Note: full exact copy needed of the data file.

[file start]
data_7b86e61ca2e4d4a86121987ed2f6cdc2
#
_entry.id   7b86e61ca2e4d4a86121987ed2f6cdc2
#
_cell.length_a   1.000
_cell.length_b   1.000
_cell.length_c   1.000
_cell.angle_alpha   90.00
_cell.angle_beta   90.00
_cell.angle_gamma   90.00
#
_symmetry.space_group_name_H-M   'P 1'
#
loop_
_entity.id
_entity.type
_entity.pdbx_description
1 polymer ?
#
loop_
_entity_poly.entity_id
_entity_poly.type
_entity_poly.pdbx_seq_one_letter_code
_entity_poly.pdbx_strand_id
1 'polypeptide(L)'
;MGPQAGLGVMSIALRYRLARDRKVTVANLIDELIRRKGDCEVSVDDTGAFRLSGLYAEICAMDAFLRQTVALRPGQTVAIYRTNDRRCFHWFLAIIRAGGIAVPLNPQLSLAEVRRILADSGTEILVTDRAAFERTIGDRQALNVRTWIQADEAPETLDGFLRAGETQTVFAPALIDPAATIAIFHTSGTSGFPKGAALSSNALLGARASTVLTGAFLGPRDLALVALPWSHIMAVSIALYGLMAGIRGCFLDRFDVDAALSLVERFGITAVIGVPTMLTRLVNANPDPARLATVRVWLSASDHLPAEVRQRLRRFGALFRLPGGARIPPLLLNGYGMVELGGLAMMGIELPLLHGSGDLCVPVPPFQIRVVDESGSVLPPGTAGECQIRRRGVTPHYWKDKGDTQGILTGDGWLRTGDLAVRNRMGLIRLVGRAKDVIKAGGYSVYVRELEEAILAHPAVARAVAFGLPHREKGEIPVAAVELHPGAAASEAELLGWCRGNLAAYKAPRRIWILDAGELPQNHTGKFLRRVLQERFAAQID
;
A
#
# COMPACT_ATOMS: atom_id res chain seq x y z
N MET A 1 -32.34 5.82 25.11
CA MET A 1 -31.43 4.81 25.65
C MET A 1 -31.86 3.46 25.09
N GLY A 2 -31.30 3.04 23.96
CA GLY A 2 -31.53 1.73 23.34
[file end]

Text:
data_7b86e61ca2e4d4a86121987ed2f6cdc2
#
_entry.id   7b86e61ca2e4d4a86121987ed2f6cdc2
#
_cell.length_a   1.000
_cell.length_b   1.000
_cell.length_c   1.000
_cell.angle_alpha   90.00
_cell.angle_beta   90.00
_cell.angle_gamma   90.00
#
_symmetry.space_group_name_H-M   'P 1'
#
loop_
_entity.id
_entity.type
_entity.pdbx_description
1 polymer ?
#
loop_
_entity_poly.entity_id
_entity_poly.type
_entity_poly.pdbx_seq_one_letter_code
_entity_poly.pdbx_strand_id
1 'polypeptide(L)'
;MGPQAGLGVMSIALRYRLARDRKVTVANLIDELIRRKGDCEVSVDDTGAFRLSGLYAEICAMDAFLRQTVALRPGQTVAIYRTNDRRCFHWFLAIIRAGGIAVPLNPQLSLAEVRRILADSGTEILVTDRAAFERTIGDRQALNVRTWIQADEAPETLDGFLRAGETQTVFAPALIDPAATIAIFHTSGTSGFPKGAALSSNALLGARASTVLTGAFLGPRDLALVALPWSHIMAVSIALYGLMAGIRGCFLDRFDVDAALSLVERFGITAVIGVPTMLTRLVNANPDPARLATVRVWLSASDHLPAEVRQRLRRFGALFRLPGGARIPPLLLNGYGMVELGGLAMMGIELPLLHGSGDLCVPVPPFQIRVVDESGSVLPPGTAGECQIRRRGVTPHYWKDKGDTQGILTGDGWLRTGDLAVRNRMGLIRLVGRAKDVIKAGGYSVYVRELEEAILAHPAVARAVAFGLPHREKGEIPVAAVELHPGAAASEAELLGWCRGNLAAYKAPRRIWILDAGELPQNHTGKFLRRVLQERFAAQID
;
A
#
# COMPACT_ATOMS: atom_id res chain seq x y z
N MET A 1 -32.34 5.82 25.11
CA MET A 1 -31.43 4.81 25.65
C MET A 1 -31.86 3.46 25.09
N GLY A 2 -31.30 3.04 23.96
CA GLY A 2 -31.53 1.73 23.34